Injecting CO2 into coal seams can be an important strategy for reducing carbon emissions. Although CO2 has a strong affinity for coal through the sorption mechanism, resulting potentially in securing long-term carbon storage, it also causes severe coal matrix swelling (along with displacement of water and methane) that can drastically reduce the coal permeability and CO2 injectivity. Coal is essentially an anisotropic organic-matter-rich ‘rock’ with complex cleat systems and bedding planes; these fabrics can significantly affect the reservoir and geomechanical properties of coal and hence impact the stored CO2 volume. Understanding the dynamics of coal behavior during CO2 injection is critical for evaluating the practical storage capacity of coal under economic and operational constraints.

A parametric study is performed herein to investigate the effect of anisotropic permeability changes on CO2 sequestration in deep Mannville coals of western Canada. The investigated ranges of parameters are mainly derived from an analog field case (i.e., the Fenn-Big Valley micropilot) in Alberta, Canada. The isotropic Palmer and Mansoori (P-M) and the anisotropic Palmer and Higgs (P-H) permeability models are compared to model the cleat anisotropy and gas content changes during CO2 injection. In addition, the extended Langmuir isotherm is employed to model sorption-induced swelling as well as competitive adsorption. The P-M and P-H models are used as input to a 3D numerical reservoir simulator to examine the relative importance of sorption strain over compaction under simulated field conditions. By introducing an anisotropic factor g (<1) into the P-H model, permeability reduction related to the swelling effect is amplified, which in turn suppresses the compaction effect on permeability increase, lowering the injectivity by up to 20% and limiting the practical storage capacity of CO2. Cleat porosity directly controls the fracture compressibility, and coals with lower porosity tend to have better injectivity and larger CO2 storage capacity. The impact of sorption swelling parameters is found to be minor for a reasonable range of values due to the small differential swelling strain associated with competitive sorption.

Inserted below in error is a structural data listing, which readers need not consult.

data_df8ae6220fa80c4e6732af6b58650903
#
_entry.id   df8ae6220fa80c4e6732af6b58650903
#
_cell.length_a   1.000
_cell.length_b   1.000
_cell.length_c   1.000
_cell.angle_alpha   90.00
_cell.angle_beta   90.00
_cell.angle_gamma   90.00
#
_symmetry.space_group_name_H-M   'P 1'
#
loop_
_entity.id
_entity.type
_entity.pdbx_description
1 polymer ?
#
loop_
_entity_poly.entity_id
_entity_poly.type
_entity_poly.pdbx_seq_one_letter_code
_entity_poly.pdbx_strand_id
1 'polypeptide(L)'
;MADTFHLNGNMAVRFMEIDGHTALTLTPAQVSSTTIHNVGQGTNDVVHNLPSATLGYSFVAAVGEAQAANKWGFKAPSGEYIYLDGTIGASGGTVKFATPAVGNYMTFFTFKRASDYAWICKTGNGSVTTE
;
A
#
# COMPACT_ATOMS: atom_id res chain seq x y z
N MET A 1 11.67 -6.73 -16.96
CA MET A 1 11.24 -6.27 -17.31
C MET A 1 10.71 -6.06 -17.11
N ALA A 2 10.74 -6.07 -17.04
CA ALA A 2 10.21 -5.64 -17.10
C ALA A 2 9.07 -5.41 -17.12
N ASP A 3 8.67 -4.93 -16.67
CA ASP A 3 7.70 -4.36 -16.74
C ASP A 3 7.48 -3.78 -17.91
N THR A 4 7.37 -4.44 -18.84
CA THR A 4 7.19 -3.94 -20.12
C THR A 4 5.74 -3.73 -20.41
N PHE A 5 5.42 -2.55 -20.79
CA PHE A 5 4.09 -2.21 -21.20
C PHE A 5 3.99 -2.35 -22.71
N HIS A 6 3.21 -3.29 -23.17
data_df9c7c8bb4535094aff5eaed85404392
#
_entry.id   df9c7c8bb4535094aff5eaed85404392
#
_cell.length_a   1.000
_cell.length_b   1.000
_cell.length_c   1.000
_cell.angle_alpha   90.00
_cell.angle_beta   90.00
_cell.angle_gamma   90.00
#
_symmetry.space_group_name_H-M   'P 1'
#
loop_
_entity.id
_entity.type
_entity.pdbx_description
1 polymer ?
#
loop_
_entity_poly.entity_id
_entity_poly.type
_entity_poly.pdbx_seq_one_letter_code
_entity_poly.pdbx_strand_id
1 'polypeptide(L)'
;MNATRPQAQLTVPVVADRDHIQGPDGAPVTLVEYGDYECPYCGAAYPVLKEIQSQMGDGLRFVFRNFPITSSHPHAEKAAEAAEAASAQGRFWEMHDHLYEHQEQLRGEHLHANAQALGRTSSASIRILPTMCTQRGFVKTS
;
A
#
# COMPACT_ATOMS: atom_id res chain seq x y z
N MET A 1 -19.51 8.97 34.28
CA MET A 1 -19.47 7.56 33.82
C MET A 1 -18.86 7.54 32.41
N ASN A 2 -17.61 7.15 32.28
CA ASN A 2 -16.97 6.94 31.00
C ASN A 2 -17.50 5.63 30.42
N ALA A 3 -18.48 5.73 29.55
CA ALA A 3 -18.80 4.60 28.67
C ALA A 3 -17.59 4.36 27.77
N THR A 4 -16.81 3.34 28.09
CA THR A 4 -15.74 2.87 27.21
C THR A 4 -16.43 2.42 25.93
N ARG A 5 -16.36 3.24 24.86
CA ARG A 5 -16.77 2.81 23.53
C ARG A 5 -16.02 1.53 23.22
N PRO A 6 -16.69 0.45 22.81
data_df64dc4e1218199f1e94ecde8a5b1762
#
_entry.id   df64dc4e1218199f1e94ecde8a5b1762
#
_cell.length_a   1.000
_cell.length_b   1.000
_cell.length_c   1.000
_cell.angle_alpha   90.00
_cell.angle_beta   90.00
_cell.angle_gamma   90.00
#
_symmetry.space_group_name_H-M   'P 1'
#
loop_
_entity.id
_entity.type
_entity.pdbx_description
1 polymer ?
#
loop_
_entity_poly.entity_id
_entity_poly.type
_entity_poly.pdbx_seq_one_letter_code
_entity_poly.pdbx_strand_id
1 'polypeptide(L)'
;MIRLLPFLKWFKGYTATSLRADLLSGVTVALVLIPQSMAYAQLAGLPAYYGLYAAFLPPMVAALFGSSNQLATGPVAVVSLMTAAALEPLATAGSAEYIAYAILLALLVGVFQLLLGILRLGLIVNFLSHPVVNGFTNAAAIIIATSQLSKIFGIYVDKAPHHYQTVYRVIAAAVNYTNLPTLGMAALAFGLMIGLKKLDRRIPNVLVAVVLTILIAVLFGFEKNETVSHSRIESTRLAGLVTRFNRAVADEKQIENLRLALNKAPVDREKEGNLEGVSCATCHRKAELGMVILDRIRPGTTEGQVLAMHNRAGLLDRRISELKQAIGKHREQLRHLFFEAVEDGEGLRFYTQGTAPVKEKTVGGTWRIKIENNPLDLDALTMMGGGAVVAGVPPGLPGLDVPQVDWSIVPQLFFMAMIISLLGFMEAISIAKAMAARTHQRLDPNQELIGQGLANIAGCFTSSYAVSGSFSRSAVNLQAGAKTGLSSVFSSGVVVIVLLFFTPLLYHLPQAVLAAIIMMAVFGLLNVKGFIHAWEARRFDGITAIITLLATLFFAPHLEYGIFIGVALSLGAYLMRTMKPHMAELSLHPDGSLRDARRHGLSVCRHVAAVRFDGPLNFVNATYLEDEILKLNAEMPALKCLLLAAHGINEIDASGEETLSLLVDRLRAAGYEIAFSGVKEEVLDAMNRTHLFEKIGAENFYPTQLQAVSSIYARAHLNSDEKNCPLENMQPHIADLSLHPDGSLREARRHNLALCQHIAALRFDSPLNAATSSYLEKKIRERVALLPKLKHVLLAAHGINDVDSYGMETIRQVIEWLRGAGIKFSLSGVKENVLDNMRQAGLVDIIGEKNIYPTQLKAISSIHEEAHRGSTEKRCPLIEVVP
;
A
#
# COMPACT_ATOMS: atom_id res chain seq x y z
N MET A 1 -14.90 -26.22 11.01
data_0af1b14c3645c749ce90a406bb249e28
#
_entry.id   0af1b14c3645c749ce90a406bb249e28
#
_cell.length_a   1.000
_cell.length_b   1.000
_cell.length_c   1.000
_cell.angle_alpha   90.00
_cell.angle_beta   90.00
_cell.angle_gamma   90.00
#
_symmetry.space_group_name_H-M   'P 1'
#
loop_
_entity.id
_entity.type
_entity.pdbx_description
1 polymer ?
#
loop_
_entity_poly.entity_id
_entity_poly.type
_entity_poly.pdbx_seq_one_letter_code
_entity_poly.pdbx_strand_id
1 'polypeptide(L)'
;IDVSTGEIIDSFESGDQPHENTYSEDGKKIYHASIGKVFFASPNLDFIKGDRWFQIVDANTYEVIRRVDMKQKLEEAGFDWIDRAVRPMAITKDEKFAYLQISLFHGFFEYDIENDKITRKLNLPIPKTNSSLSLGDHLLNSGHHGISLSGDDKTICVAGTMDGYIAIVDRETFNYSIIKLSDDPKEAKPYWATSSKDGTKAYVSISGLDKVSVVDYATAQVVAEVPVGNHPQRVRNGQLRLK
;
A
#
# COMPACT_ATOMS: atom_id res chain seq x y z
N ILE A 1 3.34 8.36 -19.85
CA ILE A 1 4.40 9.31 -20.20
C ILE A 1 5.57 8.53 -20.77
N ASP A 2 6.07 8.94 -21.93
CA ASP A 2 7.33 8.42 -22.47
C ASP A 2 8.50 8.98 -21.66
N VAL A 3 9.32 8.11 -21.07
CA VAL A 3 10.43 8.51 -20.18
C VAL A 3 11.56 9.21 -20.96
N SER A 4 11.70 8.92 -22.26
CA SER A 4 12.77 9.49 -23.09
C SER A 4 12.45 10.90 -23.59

In this study, for the first time, the combined effect of various parameters impacting the evolution of the anisotropic coal permeability during CO2 injection is evaluated systematically. Using an example from the Mannville coal (Alberta, Canada), the findings are beneficial to operators attempting to design an optimum CO2 injection pilot program in support of CO2 sequestration activities in deep, low permeability coals.

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